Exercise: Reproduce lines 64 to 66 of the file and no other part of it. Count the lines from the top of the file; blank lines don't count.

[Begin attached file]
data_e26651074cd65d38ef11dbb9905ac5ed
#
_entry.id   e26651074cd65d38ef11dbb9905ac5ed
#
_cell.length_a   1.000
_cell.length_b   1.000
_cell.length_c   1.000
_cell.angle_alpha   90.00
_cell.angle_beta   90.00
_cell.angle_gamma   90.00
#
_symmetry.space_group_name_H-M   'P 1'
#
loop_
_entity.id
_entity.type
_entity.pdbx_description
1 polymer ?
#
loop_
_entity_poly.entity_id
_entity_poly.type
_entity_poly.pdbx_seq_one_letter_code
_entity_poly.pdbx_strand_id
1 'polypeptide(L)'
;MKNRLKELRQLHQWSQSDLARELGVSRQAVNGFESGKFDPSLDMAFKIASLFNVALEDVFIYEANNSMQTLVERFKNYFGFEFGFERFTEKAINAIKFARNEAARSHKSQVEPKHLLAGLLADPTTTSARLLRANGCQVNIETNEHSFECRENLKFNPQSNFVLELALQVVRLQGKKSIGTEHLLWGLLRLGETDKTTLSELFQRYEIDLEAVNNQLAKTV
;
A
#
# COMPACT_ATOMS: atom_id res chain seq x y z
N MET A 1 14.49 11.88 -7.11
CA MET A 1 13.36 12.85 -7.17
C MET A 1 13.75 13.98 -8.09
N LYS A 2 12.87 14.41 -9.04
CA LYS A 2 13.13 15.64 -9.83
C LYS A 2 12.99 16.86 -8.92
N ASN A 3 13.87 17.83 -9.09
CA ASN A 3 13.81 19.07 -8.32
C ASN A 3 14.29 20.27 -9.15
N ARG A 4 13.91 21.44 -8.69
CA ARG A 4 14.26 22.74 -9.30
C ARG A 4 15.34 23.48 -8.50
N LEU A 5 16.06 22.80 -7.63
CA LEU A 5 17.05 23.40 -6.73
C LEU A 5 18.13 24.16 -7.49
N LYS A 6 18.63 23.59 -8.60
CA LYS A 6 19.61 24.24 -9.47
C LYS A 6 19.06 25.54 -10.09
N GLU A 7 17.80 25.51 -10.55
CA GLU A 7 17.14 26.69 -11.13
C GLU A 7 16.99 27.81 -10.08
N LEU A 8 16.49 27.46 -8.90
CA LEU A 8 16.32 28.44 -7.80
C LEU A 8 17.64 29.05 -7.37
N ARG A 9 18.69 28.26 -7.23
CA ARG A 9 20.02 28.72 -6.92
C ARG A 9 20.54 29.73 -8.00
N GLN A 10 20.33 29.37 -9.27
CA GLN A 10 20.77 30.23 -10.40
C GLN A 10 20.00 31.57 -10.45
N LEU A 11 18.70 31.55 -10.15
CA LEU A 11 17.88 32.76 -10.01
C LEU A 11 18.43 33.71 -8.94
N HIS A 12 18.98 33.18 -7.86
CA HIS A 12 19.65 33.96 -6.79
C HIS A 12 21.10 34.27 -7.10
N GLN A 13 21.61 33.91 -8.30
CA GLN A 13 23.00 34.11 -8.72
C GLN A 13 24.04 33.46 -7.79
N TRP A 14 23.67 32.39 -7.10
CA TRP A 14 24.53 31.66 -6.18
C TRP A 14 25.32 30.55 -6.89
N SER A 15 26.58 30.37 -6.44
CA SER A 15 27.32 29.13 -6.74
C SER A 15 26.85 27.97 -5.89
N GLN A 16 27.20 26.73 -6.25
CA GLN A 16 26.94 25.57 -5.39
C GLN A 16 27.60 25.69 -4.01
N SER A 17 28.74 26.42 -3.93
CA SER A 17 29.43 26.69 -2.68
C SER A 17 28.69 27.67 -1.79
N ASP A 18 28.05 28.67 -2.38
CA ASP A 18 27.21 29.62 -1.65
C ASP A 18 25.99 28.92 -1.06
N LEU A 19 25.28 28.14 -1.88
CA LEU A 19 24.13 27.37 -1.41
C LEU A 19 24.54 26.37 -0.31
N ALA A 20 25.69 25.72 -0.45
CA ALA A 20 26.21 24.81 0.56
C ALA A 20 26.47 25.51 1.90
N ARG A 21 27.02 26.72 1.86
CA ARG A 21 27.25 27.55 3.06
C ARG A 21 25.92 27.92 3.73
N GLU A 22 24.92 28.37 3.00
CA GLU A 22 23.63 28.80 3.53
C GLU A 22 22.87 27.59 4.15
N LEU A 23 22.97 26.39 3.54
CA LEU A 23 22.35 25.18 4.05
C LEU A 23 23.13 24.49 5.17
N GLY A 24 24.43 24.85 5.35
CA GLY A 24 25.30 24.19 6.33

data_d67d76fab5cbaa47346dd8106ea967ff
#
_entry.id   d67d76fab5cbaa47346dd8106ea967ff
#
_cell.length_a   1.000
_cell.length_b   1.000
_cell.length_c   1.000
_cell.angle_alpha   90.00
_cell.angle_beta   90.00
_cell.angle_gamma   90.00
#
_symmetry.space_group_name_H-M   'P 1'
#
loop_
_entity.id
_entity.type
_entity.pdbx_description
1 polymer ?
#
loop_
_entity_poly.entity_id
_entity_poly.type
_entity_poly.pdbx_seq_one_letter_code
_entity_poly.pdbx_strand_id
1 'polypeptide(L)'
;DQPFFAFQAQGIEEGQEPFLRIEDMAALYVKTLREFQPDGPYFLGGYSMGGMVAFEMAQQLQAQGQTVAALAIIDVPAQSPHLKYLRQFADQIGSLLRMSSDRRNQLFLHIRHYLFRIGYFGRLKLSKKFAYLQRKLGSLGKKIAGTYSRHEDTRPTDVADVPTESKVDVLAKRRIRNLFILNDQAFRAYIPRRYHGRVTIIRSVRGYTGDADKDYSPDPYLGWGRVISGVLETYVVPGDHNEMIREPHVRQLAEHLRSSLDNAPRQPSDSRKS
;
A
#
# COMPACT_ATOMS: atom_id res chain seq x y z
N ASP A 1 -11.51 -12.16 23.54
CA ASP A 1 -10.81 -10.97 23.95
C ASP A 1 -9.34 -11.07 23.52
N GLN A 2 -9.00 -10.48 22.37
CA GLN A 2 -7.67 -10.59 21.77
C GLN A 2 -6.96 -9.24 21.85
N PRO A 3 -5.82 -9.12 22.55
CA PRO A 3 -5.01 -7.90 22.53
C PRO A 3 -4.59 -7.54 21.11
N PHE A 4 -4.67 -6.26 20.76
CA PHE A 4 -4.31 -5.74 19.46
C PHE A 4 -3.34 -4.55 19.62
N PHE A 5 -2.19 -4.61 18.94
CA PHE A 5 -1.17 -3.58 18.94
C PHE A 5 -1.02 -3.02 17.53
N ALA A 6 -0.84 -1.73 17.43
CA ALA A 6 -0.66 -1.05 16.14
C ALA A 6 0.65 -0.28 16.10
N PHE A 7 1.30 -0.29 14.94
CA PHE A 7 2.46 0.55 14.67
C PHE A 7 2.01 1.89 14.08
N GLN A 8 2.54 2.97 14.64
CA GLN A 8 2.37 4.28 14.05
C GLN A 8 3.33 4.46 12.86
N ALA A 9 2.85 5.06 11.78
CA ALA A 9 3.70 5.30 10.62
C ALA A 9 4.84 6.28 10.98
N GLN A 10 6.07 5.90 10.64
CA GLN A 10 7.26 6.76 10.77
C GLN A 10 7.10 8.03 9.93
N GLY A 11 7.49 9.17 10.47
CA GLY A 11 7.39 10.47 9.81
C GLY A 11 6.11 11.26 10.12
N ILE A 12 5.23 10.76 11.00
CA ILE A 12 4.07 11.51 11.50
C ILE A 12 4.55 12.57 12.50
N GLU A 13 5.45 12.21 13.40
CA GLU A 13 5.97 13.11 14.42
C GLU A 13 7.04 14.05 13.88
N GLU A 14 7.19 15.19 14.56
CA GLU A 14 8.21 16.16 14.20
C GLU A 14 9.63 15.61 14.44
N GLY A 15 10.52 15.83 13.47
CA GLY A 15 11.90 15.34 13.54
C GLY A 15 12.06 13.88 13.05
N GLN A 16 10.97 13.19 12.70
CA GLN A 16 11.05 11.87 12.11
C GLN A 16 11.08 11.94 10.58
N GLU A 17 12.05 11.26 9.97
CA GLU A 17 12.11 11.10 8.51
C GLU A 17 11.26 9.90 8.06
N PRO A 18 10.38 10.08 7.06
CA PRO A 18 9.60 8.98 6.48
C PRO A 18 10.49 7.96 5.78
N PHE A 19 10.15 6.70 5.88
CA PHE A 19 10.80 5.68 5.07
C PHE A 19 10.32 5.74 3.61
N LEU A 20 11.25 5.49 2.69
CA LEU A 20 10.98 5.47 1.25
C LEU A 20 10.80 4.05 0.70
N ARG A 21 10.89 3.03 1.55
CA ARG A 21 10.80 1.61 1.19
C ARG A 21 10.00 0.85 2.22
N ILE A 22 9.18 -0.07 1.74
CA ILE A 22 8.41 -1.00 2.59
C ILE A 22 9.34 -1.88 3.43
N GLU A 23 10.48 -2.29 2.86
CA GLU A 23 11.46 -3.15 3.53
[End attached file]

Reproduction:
N HIS A 12 18.98 33.18 -7.86
CA HIS A 12 19.65 33.96 -6.79
C HIS A 12 21.10 34.27 -7.10